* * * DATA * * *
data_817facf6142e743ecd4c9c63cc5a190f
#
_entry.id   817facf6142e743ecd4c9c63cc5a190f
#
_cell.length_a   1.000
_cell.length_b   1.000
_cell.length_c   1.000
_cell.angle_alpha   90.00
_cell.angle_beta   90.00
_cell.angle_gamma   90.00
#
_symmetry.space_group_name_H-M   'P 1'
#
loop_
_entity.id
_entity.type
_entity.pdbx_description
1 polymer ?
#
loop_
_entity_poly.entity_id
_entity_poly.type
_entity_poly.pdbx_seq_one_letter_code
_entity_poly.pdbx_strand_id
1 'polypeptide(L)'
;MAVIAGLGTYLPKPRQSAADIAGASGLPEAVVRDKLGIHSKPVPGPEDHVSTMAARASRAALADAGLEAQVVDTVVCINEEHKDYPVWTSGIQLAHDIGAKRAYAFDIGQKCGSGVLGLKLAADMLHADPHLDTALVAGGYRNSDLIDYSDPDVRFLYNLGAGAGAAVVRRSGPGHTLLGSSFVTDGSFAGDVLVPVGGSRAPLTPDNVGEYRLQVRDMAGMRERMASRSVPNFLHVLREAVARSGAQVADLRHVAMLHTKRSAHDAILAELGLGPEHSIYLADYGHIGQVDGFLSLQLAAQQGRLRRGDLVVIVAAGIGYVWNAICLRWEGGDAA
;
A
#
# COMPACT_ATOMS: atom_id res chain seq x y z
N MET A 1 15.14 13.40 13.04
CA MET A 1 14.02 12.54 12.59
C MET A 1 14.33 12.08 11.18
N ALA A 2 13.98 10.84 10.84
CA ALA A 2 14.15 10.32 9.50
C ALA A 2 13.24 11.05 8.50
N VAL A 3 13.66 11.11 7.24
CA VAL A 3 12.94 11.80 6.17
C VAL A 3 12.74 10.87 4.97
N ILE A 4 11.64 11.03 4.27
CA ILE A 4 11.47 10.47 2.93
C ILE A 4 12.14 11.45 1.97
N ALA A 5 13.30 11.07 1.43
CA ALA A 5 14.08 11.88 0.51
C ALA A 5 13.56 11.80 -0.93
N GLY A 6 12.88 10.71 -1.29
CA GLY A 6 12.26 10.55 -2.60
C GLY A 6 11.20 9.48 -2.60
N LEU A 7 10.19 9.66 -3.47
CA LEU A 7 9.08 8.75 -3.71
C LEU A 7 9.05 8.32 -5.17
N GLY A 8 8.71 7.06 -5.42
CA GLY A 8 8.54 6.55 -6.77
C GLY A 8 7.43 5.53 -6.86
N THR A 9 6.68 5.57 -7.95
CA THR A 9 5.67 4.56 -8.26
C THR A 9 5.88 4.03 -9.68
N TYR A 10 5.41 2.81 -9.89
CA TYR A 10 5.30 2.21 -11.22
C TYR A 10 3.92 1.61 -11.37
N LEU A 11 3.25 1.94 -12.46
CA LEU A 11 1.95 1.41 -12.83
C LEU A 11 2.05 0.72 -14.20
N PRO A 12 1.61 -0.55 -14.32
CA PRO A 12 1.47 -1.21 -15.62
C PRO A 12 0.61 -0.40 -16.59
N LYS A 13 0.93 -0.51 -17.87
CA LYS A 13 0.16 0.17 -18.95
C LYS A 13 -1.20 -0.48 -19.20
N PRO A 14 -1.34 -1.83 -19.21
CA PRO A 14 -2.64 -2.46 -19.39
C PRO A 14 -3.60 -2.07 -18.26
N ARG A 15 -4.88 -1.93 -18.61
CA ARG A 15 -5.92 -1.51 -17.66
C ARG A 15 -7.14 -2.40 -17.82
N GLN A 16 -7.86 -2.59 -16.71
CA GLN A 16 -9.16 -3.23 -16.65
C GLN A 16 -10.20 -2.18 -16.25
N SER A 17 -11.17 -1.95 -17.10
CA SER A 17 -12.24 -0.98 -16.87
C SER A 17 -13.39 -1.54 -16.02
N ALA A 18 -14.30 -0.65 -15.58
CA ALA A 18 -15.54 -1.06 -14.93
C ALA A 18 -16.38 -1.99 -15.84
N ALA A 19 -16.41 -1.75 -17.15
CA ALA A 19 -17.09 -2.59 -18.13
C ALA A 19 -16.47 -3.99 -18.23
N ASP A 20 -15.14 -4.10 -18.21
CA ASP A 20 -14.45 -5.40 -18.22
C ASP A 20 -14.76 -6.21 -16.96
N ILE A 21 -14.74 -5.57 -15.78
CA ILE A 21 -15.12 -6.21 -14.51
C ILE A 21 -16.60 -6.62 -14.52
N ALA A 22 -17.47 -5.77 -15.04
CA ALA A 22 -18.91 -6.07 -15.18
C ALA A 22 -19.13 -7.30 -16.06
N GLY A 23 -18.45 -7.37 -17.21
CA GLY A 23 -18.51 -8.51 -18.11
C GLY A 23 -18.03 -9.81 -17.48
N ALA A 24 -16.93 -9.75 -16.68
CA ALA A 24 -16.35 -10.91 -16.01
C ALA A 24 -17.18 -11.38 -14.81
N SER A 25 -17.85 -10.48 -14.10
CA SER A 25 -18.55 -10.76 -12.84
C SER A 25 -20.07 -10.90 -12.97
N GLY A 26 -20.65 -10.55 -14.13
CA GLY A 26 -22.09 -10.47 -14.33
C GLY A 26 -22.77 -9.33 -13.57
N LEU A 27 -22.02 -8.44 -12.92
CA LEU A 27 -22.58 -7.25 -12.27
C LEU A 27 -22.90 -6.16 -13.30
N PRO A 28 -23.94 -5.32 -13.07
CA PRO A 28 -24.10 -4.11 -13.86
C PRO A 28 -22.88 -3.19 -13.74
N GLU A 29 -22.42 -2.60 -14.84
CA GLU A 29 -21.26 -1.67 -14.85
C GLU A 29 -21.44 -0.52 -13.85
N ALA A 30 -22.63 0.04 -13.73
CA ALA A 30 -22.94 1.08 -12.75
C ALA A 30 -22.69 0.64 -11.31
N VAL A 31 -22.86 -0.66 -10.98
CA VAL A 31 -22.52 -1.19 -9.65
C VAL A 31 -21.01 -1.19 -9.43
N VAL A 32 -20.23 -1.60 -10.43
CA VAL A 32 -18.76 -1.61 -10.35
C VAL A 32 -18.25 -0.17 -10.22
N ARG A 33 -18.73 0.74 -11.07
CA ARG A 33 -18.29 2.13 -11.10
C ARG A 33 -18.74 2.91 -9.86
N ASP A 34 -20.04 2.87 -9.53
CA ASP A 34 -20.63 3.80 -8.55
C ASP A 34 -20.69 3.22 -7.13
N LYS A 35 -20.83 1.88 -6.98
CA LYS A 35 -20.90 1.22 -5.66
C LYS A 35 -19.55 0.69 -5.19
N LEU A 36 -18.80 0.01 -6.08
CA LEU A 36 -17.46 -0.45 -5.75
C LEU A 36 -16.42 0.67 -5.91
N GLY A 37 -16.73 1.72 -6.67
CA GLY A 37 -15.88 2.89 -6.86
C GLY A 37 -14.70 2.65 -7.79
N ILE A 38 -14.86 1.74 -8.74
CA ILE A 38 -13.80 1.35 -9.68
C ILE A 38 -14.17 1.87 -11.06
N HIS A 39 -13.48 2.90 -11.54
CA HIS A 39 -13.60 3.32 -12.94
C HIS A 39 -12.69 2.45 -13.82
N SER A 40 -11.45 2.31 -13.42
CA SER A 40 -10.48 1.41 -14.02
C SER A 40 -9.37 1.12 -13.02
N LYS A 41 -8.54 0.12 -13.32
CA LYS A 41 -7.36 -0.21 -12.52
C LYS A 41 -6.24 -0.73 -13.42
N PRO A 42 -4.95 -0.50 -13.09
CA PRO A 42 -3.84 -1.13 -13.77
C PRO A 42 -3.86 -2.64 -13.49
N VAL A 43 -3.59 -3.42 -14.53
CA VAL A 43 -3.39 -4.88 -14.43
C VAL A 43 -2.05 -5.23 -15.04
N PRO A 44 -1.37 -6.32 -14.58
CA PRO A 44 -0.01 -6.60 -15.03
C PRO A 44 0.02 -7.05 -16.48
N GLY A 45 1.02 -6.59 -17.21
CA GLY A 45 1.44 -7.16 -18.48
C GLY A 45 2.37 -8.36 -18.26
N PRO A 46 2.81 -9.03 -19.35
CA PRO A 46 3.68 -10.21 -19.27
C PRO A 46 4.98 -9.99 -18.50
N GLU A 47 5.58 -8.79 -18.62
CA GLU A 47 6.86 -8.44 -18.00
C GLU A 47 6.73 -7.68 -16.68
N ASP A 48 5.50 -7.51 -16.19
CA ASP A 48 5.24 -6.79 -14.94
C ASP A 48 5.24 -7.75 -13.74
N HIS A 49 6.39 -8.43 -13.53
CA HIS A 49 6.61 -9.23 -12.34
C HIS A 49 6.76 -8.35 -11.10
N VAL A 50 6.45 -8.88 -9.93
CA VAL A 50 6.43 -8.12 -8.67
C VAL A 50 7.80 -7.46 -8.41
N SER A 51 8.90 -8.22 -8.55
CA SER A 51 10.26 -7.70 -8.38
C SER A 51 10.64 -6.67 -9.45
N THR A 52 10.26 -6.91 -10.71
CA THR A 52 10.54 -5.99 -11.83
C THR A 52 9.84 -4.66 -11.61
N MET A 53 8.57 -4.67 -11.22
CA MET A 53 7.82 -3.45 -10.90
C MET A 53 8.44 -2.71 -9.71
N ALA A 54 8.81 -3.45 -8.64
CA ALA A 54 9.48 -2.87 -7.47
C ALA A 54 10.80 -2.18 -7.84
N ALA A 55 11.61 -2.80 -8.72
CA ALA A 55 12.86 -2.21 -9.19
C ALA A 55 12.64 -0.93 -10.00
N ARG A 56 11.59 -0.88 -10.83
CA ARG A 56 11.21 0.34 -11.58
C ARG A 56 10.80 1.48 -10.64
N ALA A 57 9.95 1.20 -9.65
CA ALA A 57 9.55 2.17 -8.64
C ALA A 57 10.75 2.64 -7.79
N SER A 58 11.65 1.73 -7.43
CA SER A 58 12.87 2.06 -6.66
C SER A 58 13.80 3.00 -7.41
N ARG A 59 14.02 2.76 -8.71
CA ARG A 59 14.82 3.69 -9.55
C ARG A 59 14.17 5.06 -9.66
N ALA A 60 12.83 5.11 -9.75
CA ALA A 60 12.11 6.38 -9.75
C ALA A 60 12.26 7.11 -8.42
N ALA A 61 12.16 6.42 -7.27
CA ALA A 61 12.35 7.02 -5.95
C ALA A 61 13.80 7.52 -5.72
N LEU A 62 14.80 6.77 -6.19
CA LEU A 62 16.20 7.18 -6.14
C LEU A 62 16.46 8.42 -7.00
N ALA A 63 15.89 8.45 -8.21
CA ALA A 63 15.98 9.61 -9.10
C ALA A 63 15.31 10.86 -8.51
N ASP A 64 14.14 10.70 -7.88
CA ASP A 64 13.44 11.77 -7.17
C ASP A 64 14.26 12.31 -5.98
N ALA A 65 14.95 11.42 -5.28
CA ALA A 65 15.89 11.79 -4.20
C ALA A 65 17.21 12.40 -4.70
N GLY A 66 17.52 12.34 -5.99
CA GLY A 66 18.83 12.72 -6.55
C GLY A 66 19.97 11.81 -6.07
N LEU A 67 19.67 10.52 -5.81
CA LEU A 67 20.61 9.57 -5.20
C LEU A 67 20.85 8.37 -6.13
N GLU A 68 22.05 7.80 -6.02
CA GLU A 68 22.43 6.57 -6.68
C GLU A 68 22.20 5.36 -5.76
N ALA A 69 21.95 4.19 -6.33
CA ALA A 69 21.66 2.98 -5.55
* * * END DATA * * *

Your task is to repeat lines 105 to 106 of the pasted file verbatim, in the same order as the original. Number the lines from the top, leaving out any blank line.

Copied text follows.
C SER A 25 -20.07 -10.90 -12.97
N GLY A 26 -20.65 -10.55 -14.13